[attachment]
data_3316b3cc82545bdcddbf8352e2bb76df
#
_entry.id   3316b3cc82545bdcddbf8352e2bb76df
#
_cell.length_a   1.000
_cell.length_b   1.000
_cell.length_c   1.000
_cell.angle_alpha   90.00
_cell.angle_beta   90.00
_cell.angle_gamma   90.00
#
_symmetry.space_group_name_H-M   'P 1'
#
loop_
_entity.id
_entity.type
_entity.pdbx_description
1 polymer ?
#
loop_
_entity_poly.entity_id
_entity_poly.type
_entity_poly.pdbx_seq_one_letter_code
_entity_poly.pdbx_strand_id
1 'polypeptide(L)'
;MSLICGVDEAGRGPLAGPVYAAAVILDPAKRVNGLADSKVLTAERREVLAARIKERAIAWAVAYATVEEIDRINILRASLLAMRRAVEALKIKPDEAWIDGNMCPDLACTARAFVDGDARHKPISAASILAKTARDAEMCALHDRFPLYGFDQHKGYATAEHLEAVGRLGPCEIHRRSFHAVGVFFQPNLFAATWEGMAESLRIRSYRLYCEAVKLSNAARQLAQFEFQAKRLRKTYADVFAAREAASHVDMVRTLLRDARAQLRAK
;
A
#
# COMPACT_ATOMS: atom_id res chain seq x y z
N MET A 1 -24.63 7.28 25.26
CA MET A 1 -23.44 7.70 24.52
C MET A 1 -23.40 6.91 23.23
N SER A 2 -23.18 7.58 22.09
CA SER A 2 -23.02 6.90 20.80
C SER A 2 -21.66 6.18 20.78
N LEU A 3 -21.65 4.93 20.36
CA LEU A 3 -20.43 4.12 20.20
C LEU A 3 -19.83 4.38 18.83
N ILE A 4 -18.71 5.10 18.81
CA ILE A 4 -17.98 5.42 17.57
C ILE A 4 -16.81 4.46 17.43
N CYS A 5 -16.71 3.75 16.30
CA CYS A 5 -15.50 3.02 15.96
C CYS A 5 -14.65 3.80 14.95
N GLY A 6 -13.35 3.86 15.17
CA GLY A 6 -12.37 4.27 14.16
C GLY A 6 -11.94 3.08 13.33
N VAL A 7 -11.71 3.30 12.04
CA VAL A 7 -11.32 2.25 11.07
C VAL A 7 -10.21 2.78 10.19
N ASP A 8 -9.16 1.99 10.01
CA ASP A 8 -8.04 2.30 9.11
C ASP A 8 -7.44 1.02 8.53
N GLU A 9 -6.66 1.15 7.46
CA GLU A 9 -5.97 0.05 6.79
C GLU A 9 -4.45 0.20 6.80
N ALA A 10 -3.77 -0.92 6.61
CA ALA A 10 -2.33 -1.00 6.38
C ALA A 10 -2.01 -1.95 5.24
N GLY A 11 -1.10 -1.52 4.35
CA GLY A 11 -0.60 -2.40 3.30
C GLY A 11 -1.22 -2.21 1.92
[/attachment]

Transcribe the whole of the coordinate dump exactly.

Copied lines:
data_3316b3cc82545bdcddbf8352e2bb76df
#
_entry.id   3316b3cc82545bdcddbf8352e2bb76df
#
_cell.length_a   1.000
_cell.length_b   1.000
_cell.length_c   1.000
_cell.angle_alpha   90.00
_cell.angle_beta   90.00
_cell.angle_gamma   90.00
#
_symmetry.space_group_name_H-M   'P 1'
#
loop_
_entity.id
_entity.type
_entity.pdbx_description
1 polymer ?
#
loop_
_entity_poly.entity_id
_entity_poly.type
_entity_poly.pdbx_seq_one_letter_code
_entity_poly.pdbx_strand_id
1 'polypeptide(L)'
;MSLICGVDEAGRGPLAGPVYAAAVILDPAKRVNGLADSKVLTAERREVLAARIKERAIAWAVAYATVEEIDRINILRASLLAMRRAVEALKIKPDEAWIDGNMCPDLACTARAFVDGDARHKPISAASILAKTARDAEMCALHDRFPLYGFDQHKGYATAEHLEAVGRLGPCEIHRRSFHAVGVFFQPNLFAATWEGMAESLRIRSYRLYCEAVKLSNAARQLAQFEFQAKRLRKTYADVFAAREAASHVDMVRTLLRDARAQLRAK
;
A
#
# COMPACT_ATOMS: atom_id res chain seq x y z
N MET A 1 -24.63 7.28 25.26
CA MET A 1 -23.44 7.70 24.52
C MET A 1 -23.40 6.91 23.23
N SER A 2 -23.18 7.58 22.09
CA SER A 2 -23.02 6.90 20.80
C SER A 2 -21.66 6.18 20.78
N LEU A 3 -21.65 4.93 20.36
CA LEU A 3 -20.43 4.12 20.20
C LEU A 3 -19.83 4.38 18.83
N ILE A 4 -18.71 5.10 18.81
CA ILE A 4 -17.98 5.42 17.57
C ILE A 4 -16.81 4.46 17.43
N CYS A 5 -16.71 3.75 16.30
CA CYS A 5 -15.50 3.02 15.96
C CYS A 5 -14.65 3.80 14.95
N GLY A 6 -13.35 3.86 15.17
CA GLY A 6 -12.37 4.27 14.16
C GLY A 6 -11.94 3.08 13.33
N VAL A 7 -11.71 3.30 12.04
CA VAL A 7 -11.32 2.25 11.07
C VAL A 7 -10.21 2.78 10.19
N ASP A 8 -9.16 1.99 10.01
CA ASP A 8 -8.04 2.30 9.11
C ASP A 8 -7.44 1.02 8.53
N GLU A 9 -6.66 1.15 7.46
CA GLU A 9 -5.97 0.05 6.79
C GLU A 9 -4.45 0.20 6.80
N ALA A 10 -3.77 -0.92 6.61
CA ALA A 10 -2.33 -1.00 6.38
C ALA A 10 -2.01 -1.95 5.24
N GLY A 11 -1.10 -1.52 4.35
CA GLY A 11 -0.60 -2.40 3.30
C GLY A 11 -1.22 -2.21 1.92